Parents & Kids as Fellow-Escapees

One of the saddest sights, to me, is to see photos of 20 or 30 kids sitting in a classroom, shut away from real learning, shut away from all meaningful resources, shut away from people who would show them how to do things, shut away from people who would explain things to them, shut away from personal interests, shut away from sunshine and wind and rain and snow and woods and meadows and mountains, shut away from older people and younger people, shut away from communities, shut away from opportunities and possibilities. Maybe some kids are happy that way, but for me it was a burden too heavy to bear, and I know many others who felt the same. I know many kids who feel that way today. 

I found freedom as a child, though it was a risky freedom. I skipped school (three days a week every week one year), hid out in the woods reading books, wandered city streets and hung out in public libraries, sat at café counters hoping the police officer three stools down wouldn’t think I looked as young as I was. I spent cold, rainy and snowy days huddled in an old, abandoned house with a leather pouch full of books, shivering and happy to be free. I learned how to play the system to conceal my truancy (a valuable lesson in itself).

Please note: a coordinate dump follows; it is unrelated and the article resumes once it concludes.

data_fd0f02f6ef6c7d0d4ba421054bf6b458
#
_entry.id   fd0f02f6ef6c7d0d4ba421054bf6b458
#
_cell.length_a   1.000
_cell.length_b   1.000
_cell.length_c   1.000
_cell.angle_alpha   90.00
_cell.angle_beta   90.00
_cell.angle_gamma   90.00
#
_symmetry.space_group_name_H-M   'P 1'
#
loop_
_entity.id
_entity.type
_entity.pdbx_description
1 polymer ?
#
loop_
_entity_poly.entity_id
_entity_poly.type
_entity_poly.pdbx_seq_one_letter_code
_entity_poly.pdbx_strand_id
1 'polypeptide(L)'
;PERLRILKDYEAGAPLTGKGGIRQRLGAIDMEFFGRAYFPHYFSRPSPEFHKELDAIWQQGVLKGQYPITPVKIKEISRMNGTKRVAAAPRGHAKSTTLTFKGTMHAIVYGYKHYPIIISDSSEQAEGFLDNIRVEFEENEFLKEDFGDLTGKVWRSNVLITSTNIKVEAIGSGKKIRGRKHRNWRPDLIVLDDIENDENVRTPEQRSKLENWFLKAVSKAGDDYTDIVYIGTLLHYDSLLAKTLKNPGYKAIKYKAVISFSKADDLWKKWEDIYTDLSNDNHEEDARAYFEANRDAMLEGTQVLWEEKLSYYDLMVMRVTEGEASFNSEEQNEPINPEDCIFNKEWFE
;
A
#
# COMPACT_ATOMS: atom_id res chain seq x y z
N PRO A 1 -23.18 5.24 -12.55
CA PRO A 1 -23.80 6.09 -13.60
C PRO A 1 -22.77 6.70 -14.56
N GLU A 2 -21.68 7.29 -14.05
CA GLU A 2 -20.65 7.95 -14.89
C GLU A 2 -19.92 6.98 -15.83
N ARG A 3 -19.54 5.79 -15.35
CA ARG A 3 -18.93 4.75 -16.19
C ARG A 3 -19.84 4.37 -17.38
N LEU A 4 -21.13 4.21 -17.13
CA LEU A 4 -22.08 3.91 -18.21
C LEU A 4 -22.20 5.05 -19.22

I learned that I could be free. I believed I had a right to be free. I was willing to take risks to be free. Freedom was more important to me than anything. Outrage roiled inside me when I thought about those I knew who wished to deny me my freedom. I walked my own path, breathed air I chose, read what I wanted, thought my own thoughts, recorded my own ideas on topics of my choice.

There are better ways to afford children freedom, I admit. I was often lucky that things went well for me. I had some close calls. I had no choice but to wrestle my freedom from the hands of authority. If I had grown up a generation later, my parents would have felt more freedom themselves and would have been aware of more options. They were fiercely independent folks and chose freer options for my younger siblings. To be sure, children should not have to skulk around like escaped convicts to secure some freedom, though I wouldn’t trade the experience for anything.

Children need their parents in their lives, not as wardens making sure they serve their sentences, but as partners in education and life, even as fellow escapees, for there are many parents who have not experienced freedom themselves.

Freedom is exhilarating, heady stuff. Once you’ve experienced it, nothing else will do, and it’s what you hope for every other human being. Give the gift of freedom to your children — and yourself.


2 Responses to Parents & Kids as Fellow-Escapees

  1. David Tulis says:

    Tammy, nice essay. Thanks. Will put it

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